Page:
The Search for WiFi
Things I realize I take for granted every day: Internet, text messaging, email. And now that it is elusive, I am learning to appreciate it much more.
My first priority after checking into the hotel was to figure out and enter the WiFi password. To my dismay, the WiFi connected only in a small portion of the room, by the door and nowhere near a convenient area to work in.
It was so bad, we finally requested that a router be sent up so that I can work (and more importantly, stay in contact with my loved ones via text!)
We spent most of the first day, just walking around this 5 story monstrous shopping center, where my mom conducts her business with her vendors and then spends the remaining time on her favorite hobby, shopping. The shopping center is reminiscent of the LA Jewelry Mart: aisles and aisles of products, shops, an overload of stimulus with people trying to have you stop and take a look at their wares, talking to you in numerous languages. Everywhere you look, shiny trinkets and tempting brands jump out at you, and you try to not make any eye contact, in fears of the shopkeeper’s relentless pursuit of your patronage.
There is one store my mom frequents and spends a lot of money at where she’s been granted access to their WiFi. I pounce. As soon as he enters the sacred code onto my phone, I’m off –answering emails, text messages, Instagramming. And so then, of course, I visit the shop no more than 6 times throughout the first day; trying to wean myself from the constant barrage of information I usually get at the touch of a button.
The Blind Masseuse
One of the first things I see when I get about three feet into the first bookstore we enter is a sign for a massage. When I was here last, about 10 years ago, every night, after a full day of shopping, my mom’s friend and I would walk across the street from our hotel and get 2-hour massages. It was blissful.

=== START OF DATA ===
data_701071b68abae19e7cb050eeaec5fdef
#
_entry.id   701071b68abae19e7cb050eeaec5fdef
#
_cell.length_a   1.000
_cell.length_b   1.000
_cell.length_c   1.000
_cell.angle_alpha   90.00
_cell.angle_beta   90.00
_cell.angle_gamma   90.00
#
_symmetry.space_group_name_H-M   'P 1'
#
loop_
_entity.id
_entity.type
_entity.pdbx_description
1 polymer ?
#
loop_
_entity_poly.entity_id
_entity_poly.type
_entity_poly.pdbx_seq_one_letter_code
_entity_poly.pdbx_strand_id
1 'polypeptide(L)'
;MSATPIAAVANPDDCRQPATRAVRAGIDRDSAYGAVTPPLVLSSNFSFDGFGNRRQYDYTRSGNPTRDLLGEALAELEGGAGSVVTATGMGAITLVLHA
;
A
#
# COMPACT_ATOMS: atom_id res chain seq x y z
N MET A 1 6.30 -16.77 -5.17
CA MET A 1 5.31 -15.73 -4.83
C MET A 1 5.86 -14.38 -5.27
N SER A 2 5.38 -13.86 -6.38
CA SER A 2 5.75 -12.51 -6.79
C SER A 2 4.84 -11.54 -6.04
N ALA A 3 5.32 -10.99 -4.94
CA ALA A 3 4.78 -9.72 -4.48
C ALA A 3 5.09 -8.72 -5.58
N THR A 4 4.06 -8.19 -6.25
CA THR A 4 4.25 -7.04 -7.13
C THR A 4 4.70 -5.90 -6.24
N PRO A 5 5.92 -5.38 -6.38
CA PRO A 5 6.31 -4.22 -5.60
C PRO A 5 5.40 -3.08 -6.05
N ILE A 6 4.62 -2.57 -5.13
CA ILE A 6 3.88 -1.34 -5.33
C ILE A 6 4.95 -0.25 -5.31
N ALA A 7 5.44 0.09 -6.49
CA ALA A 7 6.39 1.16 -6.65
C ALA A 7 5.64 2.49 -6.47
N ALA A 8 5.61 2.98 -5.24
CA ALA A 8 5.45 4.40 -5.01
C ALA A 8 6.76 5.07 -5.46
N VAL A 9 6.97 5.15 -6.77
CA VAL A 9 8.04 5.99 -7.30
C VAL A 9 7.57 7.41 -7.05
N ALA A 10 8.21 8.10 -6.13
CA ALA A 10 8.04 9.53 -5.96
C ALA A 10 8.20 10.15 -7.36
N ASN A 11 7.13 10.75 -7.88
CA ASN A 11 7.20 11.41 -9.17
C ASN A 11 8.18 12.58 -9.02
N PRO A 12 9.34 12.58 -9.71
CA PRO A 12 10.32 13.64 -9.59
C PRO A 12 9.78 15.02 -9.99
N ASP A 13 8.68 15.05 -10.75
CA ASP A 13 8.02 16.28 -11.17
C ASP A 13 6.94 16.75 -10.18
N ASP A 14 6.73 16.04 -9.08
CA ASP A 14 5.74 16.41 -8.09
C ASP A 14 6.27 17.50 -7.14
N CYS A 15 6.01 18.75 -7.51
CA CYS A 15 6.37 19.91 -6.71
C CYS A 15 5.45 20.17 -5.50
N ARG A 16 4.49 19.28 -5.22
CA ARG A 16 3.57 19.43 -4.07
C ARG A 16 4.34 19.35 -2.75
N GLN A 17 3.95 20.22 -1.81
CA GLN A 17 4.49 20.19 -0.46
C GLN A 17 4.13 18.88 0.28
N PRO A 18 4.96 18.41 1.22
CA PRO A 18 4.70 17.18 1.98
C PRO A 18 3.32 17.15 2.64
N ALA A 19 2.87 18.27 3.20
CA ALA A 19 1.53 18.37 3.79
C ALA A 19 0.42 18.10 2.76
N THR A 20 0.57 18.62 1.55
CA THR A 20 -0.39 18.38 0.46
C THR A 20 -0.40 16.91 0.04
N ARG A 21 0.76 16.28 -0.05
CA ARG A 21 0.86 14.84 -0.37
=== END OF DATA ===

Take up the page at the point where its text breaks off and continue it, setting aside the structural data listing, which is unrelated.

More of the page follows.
The sign advertised for three-HOUR massage. The price? Roughly 15 US Dollars. Whaaaaat??!
So, guess what I did all afternoon? Toward the end of the day, my mom, who gets her nails done and hair cut when she’s out here, went to get a manicure, and I made a beeline for the masseuse. I paid $10 for two hours.
As I sit in the room, listening to the quiet hum of the air conditioning, the door opens and a man walks in. At first, I thought he came into the wrong room, until he walked straight into the wall and then addresses me. Realizing simultaneously that he is both blind and my masseuse, I dubiously lay down.
It was the most interesting and painful massages ever. In a good way, I guess. Interesting, because it was fascinating to see him work around his handicap, and painful because he spent about 90 minutes finding every knotted muscle in my back and doing his best to unknot them. I forget that massages here are less focused on relaxation and more on health and reflexology. I’m gonna be sore tomorrow. And the next day. And probably the one after that. Then, I’m going back.